Results 201–228 of 228 found.
Whether the U.K. is in the Euro or Not, We Are All in This Together
Can the U.K. economy withstand a further sharp deterioration in the European debt crisis? The prospect of European recession, coupled with the U.K.'s program of tight fiscal policy, points to a challenging economic outlook for the U.K. A weak eurozone means weak export prospects at a time when the U.K. is trying to rebalance its economy towards greater exports. The U.K. economy has made great strides in stabilizing its banking system, but it is not yet in a position where it can withstand a systemic European crisis involving multiple defaults.
Leading Indicators or Statistical Noise?
Inquiring minds are digging into the touted numbers of the day, the Conference Board's index of leading indicators. Month in, month out, one of the biggest leading indicator components is the treasury-Fed Funds Rate spread. One might think that the direction of the spread would be important, but one would think wrong. Month-after-month, the Conference Board woodenly add points to this leading index component.
France, Germany have"Intense Consultations" on Smaller Eurozone: Breakup Inevitable, but How?
Realization the Eurozone is no longer tenable is at long last at hand. In fact, "intense discussions" have been underway for months but are just now admitted to by senior EU officials. The Eurozone is a failed experiment. A breakup is inevitable just as it has been from the beginning. Structural flaws were too great, built up over the years. No currency union in history has ever survived unless there was also a fiscal union.
Perfect Storm: Eight Reasons to be Bullish on the US Dollar
One of my much appreciated contacts is Steen Jakobsen, chief economist for Saxo Bank in Copenhagen, Denmark. Today he passed on an "internal note" that he gave permission to share. Steen Writes..."One of my main themes over the last quarter has been a "relative outperformance" of the US economy relative to consensus. This has materialized and our call was almost entirely driven by Consumer Metric data which over the last three years has outperformed any other relevant predictor. This is now slowing down slightly, but still elevated..."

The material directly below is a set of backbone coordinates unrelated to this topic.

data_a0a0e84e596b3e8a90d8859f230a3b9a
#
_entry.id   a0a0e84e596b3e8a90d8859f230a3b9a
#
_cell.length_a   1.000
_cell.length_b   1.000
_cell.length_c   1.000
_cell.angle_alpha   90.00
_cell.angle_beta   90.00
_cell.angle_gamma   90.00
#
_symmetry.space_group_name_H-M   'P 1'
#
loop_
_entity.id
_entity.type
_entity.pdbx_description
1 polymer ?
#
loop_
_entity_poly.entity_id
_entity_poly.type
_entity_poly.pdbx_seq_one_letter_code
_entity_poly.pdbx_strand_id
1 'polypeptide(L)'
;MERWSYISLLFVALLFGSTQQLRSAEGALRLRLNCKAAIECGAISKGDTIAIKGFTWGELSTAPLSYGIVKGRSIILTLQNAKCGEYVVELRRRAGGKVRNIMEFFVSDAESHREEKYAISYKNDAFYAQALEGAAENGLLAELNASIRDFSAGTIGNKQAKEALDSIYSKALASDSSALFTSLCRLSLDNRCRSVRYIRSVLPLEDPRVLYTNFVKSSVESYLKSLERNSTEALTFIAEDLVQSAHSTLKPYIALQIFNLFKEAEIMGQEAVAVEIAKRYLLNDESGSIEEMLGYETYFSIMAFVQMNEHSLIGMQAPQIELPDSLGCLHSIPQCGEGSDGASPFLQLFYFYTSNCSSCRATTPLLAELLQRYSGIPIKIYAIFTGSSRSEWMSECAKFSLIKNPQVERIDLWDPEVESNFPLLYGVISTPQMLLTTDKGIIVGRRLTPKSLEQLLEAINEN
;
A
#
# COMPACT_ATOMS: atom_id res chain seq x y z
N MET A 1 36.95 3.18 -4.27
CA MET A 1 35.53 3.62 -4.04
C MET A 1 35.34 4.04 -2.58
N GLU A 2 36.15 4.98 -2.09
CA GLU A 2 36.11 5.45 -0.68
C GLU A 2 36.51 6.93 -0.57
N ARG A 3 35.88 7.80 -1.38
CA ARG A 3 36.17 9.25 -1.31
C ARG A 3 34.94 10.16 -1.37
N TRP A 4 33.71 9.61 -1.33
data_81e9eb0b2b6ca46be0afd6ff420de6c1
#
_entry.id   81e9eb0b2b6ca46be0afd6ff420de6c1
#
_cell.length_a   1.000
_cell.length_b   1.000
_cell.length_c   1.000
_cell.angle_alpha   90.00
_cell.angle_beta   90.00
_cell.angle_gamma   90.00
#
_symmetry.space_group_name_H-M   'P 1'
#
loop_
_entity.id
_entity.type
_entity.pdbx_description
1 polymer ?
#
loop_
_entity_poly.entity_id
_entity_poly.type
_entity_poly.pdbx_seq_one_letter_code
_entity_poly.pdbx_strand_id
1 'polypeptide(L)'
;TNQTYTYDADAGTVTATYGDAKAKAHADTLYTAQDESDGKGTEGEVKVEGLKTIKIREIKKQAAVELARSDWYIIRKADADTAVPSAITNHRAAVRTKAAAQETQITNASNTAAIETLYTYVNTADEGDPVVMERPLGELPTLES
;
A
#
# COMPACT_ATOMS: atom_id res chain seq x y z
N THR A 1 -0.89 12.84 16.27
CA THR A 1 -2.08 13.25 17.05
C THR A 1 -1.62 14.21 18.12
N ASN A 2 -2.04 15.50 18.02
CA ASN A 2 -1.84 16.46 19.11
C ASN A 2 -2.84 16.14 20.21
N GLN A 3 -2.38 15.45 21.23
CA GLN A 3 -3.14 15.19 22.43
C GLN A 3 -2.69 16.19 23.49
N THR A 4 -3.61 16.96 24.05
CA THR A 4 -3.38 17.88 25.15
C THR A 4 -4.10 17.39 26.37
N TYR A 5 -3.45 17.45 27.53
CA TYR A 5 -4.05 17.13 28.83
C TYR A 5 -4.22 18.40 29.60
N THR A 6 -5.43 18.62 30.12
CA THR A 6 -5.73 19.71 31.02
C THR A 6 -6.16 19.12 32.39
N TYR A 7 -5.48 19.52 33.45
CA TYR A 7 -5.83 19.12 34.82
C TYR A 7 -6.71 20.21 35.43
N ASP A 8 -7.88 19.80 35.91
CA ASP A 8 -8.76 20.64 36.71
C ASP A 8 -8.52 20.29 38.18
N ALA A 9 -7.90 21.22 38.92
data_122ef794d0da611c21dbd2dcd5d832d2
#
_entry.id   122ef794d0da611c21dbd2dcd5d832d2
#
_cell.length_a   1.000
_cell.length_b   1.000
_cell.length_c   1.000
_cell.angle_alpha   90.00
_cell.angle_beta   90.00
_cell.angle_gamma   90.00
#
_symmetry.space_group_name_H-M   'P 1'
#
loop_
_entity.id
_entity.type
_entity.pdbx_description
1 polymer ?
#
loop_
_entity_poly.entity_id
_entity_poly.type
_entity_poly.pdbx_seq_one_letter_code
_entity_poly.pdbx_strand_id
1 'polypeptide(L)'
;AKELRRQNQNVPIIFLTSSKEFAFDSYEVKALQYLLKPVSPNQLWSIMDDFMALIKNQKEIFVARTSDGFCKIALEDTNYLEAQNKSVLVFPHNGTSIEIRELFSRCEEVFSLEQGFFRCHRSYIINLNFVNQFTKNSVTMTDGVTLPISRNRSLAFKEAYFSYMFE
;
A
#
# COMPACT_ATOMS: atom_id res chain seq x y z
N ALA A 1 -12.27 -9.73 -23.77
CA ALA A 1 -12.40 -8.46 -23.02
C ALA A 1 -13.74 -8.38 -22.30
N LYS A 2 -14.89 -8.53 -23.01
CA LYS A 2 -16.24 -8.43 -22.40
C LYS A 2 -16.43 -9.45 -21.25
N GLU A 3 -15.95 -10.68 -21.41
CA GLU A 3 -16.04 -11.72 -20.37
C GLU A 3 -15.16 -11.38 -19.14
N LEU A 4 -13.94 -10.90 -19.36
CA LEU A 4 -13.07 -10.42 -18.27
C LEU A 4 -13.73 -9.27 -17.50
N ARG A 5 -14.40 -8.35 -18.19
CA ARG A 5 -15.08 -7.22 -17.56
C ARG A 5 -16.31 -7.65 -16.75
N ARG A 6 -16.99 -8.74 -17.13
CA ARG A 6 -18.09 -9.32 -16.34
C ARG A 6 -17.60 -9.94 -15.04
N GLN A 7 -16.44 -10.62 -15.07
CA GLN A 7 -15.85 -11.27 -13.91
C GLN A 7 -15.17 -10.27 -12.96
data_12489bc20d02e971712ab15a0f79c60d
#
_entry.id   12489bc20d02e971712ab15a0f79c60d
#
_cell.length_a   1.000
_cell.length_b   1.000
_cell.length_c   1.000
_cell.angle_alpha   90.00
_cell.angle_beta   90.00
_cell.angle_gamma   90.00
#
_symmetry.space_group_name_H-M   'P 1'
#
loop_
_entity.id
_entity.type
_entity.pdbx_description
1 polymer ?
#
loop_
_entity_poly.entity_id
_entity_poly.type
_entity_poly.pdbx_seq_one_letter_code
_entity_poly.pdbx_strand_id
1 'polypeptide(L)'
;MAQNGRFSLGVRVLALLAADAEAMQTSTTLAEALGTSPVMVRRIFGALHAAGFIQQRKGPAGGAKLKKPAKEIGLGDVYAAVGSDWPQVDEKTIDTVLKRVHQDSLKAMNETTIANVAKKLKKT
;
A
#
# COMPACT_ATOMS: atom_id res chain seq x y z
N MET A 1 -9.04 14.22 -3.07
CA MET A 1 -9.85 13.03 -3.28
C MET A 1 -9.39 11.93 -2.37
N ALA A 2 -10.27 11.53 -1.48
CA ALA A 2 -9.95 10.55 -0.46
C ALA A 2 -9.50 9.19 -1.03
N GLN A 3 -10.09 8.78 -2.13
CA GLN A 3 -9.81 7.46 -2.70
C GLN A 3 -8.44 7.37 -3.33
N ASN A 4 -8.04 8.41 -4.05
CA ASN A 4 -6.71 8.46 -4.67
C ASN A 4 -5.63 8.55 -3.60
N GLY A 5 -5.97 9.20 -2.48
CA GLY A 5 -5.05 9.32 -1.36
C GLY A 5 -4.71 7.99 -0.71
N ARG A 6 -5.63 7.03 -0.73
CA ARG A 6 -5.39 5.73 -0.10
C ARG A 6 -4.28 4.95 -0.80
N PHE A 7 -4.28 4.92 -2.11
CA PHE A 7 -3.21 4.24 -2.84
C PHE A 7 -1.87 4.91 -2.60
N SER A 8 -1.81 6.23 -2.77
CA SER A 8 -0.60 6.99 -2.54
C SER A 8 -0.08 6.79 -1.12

Economic Perception or Reality?
October is on track to post the best monthly S&P gain of this current recovery, the first double-digit monthly gain since December 1991 and the best October gain since 1974. Though we felt the equity markets were overdue for a bounce we do feel we are now ripe for a bit of consolidation before they move higher. We think as perceptions begin to align a bit more with reality that the S&P 500 should be able to move towards the April highs We recommend investors focus on the themes of quality dividends, quality growth and quality balance sheets that we have been highlighting for quite some time.
Employment and Unemployment
The irony is that the better the economy the more people will be tempted to come back into the labor force and the more upward pressure on the participation rate and unemployment rate as well. Therefore, we cannot assume that 158,000 jobs per month will necessarily take the unemployment rate to 7% by 2017. Should the economy slip back into recession, and I think it already has, either employers shed more jobs, corporate earnings plunge, or both. I suggest both. On that basis, earnings growth is not sustainable and stocks are certainly not cheap.
Estimating Future Stock Market Returns
Investors would do well to heed the results of robust statistical analyses of actual market history, and play to the relative odds. This analysis suggests that markets are currently expensive, and asserts a very high probability of low returns to stocks (and possibly other asset classes) in the future. Remember, any returns earned above the average are necessarily earned at someone else's expense, so it will likely be necessary to do something radically different than everyone else to capture excess returns going forward.
Dividends: Paid To Wait and Poised to Rally
There are myriad clichs that capital market participants and commentators like to call on from time-to-time to help soothe the pain or illustrate the potential for gain. One that we believe applies on almost any given day concerning dividend paying stocks is, paid to wait. However, there are certain times, like now, when we think we can add the addendum, and poised to rally. We have been discussing for quite some time that we thought the U.S. equity markets were attractive based on current valuations and earnings growth (both current and projected), and that is still the case.
Bull Run Done?